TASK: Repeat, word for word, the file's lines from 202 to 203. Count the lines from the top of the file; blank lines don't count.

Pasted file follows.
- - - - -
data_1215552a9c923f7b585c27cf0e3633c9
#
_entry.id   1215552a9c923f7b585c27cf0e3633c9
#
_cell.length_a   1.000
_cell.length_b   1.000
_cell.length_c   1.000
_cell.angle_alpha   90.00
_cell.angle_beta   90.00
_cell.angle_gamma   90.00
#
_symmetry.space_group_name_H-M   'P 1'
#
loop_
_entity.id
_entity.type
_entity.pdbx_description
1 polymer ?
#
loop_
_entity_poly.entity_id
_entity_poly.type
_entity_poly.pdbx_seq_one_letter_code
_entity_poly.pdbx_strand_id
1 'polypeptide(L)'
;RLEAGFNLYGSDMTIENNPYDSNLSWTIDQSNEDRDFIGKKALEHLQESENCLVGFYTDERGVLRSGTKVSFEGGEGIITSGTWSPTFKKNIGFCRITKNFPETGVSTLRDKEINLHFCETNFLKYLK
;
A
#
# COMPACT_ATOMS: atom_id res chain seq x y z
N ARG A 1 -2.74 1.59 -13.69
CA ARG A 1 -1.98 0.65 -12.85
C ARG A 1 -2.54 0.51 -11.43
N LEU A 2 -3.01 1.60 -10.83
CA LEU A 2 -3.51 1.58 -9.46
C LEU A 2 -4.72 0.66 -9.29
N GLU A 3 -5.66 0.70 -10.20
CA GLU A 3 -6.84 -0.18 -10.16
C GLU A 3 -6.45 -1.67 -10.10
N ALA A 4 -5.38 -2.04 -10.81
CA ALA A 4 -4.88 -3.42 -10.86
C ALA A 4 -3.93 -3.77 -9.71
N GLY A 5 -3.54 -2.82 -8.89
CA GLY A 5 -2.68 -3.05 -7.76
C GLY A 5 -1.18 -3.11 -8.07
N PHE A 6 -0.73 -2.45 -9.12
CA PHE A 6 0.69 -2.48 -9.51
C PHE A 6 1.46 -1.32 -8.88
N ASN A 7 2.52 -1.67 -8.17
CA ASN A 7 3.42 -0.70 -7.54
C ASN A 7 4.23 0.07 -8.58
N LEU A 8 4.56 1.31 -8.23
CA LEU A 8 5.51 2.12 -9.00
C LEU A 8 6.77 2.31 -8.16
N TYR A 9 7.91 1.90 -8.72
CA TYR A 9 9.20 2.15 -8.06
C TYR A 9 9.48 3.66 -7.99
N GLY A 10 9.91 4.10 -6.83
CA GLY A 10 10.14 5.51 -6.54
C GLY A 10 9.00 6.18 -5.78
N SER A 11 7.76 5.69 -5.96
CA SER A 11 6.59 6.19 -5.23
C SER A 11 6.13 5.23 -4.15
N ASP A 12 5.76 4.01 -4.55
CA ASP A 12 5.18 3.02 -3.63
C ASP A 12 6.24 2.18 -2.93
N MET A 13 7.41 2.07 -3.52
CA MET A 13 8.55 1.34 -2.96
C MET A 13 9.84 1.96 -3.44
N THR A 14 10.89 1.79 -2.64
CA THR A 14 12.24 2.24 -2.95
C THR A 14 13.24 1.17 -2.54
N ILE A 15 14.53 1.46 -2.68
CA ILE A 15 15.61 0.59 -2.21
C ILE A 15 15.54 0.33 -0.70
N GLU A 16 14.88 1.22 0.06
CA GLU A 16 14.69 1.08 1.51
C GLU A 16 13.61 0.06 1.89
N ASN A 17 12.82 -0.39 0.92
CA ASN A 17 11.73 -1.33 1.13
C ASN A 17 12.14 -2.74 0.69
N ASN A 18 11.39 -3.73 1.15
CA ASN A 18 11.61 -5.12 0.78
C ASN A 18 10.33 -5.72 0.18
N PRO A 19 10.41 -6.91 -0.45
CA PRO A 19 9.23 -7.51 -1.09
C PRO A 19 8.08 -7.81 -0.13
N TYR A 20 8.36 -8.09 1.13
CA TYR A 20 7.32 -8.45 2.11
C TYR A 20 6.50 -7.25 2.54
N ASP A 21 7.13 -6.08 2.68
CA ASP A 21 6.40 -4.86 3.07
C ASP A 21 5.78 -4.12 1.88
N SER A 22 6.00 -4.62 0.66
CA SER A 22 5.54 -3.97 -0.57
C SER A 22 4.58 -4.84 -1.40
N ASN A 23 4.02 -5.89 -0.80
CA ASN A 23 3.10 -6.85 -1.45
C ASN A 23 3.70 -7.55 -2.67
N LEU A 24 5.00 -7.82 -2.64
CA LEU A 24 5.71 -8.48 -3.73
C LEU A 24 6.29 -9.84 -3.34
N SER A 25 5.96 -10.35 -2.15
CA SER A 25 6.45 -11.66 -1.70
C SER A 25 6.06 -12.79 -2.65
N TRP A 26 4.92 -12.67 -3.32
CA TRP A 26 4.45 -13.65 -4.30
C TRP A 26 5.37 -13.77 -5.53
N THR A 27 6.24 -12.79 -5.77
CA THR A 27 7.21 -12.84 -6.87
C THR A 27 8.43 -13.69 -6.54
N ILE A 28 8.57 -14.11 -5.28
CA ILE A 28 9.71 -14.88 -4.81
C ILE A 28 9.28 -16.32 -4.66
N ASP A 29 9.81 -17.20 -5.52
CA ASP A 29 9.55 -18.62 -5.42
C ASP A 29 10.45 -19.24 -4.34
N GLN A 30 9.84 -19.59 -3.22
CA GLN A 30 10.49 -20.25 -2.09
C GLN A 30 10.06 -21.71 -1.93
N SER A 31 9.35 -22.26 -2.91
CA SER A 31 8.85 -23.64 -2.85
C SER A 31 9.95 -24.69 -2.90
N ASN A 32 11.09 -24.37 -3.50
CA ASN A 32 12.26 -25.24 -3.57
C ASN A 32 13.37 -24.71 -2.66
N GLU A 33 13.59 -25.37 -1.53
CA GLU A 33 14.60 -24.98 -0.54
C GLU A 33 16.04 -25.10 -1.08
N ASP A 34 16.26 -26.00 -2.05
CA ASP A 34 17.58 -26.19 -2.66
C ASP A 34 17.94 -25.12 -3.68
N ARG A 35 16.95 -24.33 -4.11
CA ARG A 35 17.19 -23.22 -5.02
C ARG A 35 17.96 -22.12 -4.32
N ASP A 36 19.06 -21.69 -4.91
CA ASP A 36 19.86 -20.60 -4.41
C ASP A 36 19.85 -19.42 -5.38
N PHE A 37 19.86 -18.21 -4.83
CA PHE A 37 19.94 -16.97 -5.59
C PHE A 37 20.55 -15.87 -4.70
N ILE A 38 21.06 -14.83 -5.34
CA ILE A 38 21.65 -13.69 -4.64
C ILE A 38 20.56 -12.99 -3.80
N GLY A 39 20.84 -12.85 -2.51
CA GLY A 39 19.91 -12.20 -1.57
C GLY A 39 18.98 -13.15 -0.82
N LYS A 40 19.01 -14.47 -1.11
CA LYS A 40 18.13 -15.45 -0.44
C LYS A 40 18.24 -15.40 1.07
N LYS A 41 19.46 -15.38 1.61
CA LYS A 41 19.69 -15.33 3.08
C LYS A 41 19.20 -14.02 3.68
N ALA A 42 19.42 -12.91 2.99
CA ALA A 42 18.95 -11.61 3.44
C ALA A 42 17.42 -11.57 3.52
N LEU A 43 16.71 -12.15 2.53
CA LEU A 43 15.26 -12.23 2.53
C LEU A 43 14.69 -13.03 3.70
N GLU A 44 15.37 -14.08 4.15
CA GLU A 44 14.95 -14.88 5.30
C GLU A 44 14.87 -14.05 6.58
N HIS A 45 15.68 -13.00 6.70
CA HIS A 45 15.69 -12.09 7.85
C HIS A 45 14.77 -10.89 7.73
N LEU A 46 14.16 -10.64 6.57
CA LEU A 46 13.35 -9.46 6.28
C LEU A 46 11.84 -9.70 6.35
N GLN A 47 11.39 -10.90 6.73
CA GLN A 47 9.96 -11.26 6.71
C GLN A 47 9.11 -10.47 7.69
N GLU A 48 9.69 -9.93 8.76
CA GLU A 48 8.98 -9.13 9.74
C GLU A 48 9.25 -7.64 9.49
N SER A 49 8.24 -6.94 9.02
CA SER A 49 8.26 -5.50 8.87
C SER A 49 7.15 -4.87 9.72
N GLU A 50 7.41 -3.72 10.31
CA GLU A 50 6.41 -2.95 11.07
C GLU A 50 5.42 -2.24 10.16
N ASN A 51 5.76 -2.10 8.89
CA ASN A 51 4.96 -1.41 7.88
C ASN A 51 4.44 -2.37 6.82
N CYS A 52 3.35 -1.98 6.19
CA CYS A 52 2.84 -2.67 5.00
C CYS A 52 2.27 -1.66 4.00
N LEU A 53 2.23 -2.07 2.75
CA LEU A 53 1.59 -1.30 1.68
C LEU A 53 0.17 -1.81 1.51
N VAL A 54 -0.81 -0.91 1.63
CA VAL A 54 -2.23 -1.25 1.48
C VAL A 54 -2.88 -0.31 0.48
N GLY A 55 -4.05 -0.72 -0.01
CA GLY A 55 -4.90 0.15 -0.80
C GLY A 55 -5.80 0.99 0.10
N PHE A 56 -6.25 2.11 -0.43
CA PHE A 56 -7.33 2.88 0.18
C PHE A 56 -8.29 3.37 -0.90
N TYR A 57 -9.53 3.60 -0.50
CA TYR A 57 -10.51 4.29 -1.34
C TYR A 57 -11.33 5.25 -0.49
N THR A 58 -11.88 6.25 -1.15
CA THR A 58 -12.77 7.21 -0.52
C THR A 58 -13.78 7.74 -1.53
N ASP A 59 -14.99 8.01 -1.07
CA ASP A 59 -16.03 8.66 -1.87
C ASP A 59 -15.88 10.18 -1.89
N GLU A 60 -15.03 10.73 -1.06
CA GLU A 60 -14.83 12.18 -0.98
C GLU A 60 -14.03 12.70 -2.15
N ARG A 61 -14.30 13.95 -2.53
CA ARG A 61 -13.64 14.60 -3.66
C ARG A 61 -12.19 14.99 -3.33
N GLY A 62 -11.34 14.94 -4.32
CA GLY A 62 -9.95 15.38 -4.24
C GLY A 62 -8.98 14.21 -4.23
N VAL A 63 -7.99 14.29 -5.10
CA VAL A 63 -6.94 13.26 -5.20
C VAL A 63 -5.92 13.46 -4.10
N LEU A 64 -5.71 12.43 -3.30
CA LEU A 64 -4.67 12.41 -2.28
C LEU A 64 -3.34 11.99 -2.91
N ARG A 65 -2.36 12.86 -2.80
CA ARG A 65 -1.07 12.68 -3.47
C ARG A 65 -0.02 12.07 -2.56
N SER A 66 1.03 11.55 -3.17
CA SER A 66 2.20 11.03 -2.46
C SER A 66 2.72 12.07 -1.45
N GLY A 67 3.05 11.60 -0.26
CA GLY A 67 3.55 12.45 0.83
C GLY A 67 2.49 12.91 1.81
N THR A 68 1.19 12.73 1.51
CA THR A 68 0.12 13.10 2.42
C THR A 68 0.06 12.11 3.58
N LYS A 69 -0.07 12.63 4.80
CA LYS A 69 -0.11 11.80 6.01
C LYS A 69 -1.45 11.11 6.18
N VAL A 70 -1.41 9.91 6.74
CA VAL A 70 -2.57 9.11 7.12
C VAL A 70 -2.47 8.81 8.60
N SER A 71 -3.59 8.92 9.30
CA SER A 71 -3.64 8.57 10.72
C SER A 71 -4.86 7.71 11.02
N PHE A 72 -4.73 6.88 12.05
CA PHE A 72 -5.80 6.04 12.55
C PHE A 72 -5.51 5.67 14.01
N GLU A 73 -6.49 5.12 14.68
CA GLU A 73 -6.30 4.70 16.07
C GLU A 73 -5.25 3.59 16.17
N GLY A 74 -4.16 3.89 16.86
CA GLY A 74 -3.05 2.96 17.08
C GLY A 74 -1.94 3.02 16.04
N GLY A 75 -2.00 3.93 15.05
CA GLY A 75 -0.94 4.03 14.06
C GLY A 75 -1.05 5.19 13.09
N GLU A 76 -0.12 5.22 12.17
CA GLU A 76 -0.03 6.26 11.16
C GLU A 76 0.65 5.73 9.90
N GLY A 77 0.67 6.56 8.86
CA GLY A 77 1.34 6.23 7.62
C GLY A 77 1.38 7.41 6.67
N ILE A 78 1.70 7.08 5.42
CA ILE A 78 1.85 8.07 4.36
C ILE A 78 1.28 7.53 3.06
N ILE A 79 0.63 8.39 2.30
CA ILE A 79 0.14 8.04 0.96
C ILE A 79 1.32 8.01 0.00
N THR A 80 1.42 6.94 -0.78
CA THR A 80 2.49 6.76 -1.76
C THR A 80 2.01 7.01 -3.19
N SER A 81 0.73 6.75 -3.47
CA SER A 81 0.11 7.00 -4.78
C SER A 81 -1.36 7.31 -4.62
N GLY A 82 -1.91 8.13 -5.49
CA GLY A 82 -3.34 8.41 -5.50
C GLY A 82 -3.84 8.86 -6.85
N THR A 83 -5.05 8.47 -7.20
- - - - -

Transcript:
N THR A 58 -11.88 6.25 -1.15
CA THR A 58 -12.77 7.21 -0.52